I love watching the Tour de France (that’s cycling for the ones who have no idea what I’m talking about). The home country’s public television always live broadcasts all the entire stages of the Tour, so for me the ultimate feeling of being too bored during the summer holiday is to watch an entire stage of the Tour de France. And the Tour de France helped me survive the week between BlueEyes’ due date and his actual birthday, when my belly was too big and it was too hot outside to do anything else than bounce on a yoga ball and watch entire days of Tour de France. So why write about the Tour de France in October? Because the UCI just decided to take away all of Lance Armstrong’s seven Tour titles after the US anti-doping agency released a huge amount of evidence against him. This enormous amount of doping use suggests that Lance Armstrong was not the only one, but that some/most/all (?) of the professional cyclists in the Tour used some form of doping. This has caused some of the big sponsors, like Rabobank,to quit sponsoring cycling teams. But it also means that somewhere in the world there are teams of doctors that are able to mix drugs, vitamins and blood transfusions in such a way that a man who was once a cancer patient, can a few years later make it seem like he is the only one cycling while all of the others are standing still (like in the prologue in 2005 when Lance Armstrong flew by Jan Ullrich). Any other medical success of that size would for sure be discussed on TV, but these people have to stay anonymous because what they do is not legal.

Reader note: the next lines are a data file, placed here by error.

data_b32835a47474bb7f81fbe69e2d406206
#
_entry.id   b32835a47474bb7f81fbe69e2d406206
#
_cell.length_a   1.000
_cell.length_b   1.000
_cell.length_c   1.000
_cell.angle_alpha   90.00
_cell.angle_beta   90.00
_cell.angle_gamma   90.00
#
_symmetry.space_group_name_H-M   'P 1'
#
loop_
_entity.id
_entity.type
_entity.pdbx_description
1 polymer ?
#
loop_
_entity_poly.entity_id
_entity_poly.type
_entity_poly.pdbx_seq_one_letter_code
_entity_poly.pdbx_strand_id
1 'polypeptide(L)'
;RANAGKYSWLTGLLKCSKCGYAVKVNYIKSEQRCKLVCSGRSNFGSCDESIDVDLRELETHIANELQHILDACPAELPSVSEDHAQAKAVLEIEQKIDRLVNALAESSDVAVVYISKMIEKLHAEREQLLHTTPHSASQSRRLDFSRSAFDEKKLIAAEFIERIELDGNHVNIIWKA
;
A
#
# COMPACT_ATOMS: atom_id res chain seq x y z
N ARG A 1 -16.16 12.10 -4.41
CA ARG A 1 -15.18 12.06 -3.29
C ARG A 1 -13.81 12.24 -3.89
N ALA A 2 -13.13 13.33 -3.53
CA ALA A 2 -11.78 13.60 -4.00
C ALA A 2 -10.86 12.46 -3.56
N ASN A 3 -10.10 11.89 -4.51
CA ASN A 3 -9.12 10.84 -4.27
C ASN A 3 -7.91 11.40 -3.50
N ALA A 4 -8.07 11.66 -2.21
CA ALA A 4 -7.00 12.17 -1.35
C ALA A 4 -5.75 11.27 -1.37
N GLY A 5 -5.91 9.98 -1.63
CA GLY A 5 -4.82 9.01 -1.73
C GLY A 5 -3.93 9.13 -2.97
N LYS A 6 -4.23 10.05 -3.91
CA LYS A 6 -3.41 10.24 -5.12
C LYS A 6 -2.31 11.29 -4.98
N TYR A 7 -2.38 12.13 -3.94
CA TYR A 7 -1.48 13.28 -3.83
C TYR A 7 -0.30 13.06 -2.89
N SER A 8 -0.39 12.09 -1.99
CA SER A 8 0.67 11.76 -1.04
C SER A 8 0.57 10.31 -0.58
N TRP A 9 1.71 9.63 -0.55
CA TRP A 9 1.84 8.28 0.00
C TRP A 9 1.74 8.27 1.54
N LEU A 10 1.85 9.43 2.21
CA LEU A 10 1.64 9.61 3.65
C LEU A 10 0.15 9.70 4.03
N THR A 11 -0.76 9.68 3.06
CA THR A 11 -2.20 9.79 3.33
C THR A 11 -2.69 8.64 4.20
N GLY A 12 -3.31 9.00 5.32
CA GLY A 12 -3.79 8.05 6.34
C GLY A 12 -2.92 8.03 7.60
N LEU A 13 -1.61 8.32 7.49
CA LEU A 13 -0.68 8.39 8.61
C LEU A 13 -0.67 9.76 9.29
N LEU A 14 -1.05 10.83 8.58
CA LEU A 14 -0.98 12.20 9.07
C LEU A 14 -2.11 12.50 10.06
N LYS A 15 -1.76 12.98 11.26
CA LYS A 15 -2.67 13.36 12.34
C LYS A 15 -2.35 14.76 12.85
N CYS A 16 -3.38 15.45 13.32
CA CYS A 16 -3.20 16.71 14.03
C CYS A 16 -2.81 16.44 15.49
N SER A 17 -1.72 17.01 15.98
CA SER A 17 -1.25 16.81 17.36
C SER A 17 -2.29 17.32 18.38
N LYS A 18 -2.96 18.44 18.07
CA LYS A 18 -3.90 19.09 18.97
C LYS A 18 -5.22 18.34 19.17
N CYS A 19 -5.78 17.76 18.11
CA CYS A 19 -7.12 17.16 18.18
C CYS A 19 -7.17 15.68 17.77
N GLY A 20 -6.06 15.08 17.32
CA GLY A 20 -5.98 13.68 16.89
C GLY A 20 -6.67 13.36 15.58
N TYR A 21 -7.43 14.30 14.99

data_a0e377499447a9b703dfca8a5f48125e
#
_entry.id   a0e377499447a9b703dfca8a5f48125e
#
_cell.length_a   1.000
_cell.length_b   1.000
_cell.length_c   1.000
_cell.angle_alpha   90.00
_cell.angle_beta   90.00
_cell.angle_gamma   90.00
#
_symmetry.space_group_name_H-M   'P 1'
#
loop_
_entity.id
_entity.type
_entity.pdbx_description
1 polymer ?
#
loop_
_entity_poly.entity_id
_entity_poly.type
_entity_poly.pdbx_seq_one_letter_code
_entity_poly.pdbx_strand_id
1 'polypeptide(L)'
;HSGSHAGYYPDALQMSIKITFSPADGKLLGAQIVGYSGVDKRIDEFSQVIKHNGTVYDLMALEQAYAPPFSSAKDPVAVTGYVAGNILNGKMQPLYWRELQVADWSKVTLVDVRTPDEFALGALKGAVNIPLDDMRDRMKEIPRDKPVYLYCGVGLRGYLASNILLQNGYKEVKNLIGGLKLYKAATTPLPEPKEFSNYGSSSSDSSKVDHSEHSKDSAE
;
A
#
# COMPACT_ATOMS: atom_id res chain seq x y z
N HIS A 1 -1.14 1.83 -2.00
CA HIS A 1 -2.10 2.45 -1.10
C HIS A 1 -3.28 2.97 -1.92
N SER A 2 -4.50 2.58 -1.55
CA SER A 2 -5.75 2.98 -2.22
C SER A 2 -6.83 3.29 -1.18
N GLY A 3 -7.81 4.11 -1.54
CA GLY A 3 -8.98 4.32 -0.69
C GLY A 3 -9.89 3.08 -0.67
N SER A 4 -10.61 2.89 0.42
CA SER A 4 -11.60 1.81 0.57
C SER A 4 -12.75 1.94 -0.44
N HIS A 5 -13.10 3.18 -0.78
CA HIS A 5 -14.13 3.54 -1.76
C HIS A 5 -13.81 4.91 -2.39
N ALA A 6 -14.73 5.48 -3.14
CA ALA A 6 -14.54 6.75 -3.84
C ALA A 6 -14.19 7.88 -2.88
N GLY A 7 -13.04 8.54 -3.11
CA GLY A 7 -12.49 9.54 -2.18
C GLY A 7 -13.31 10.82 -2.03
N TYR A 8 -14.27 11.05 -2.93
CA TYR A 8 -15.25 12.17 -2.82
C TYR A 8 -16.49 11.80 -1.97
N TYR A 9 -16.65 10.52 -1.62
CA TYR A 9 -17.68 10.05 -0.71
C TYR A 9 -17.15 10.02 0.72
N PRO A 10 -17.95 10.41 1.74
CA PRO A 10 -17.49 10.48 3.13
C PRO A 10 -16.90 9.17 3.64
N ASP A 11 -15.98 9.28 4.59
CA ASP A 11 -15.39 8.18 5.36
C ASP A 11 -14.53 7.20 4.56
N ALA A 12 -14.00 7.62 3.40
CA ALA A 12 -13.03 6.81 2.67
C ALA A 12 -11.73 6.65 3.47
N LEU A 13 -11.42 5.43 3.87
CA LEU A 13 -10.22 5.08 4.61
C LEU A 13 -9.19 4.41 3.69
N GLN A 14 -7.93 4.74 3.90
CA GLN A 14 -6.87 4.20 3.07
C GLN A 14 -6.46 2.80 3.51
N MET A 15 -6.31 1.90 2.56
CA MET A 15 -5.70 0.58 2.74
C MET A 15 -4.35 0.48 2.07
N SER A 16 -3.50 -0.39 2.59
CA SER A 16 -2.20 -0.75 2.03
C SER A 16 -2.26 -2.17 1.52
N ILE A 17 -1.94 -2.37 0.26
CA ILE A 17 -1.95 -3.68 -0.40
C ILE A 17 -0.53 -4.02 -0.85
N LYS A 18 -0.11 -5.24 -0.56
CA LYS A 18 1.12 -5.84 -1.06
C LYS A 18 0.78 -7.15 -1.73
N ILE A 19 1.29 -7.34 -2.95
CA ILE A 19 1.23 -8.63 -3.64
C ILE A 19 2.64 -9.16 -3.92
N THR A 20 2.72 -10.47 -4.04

So does knowing that some, most or all of the cyclists use doping make it less fun to watch? To me it doesn’t. It’s not like with doping it’s easy to cycle 3500 kilometers in a couple weeks. It’s not like any person could do it with the right amount of doping and it’s not like the athletes are not sacrificing their life in order to train enough to be able to cycle in the Tour de France.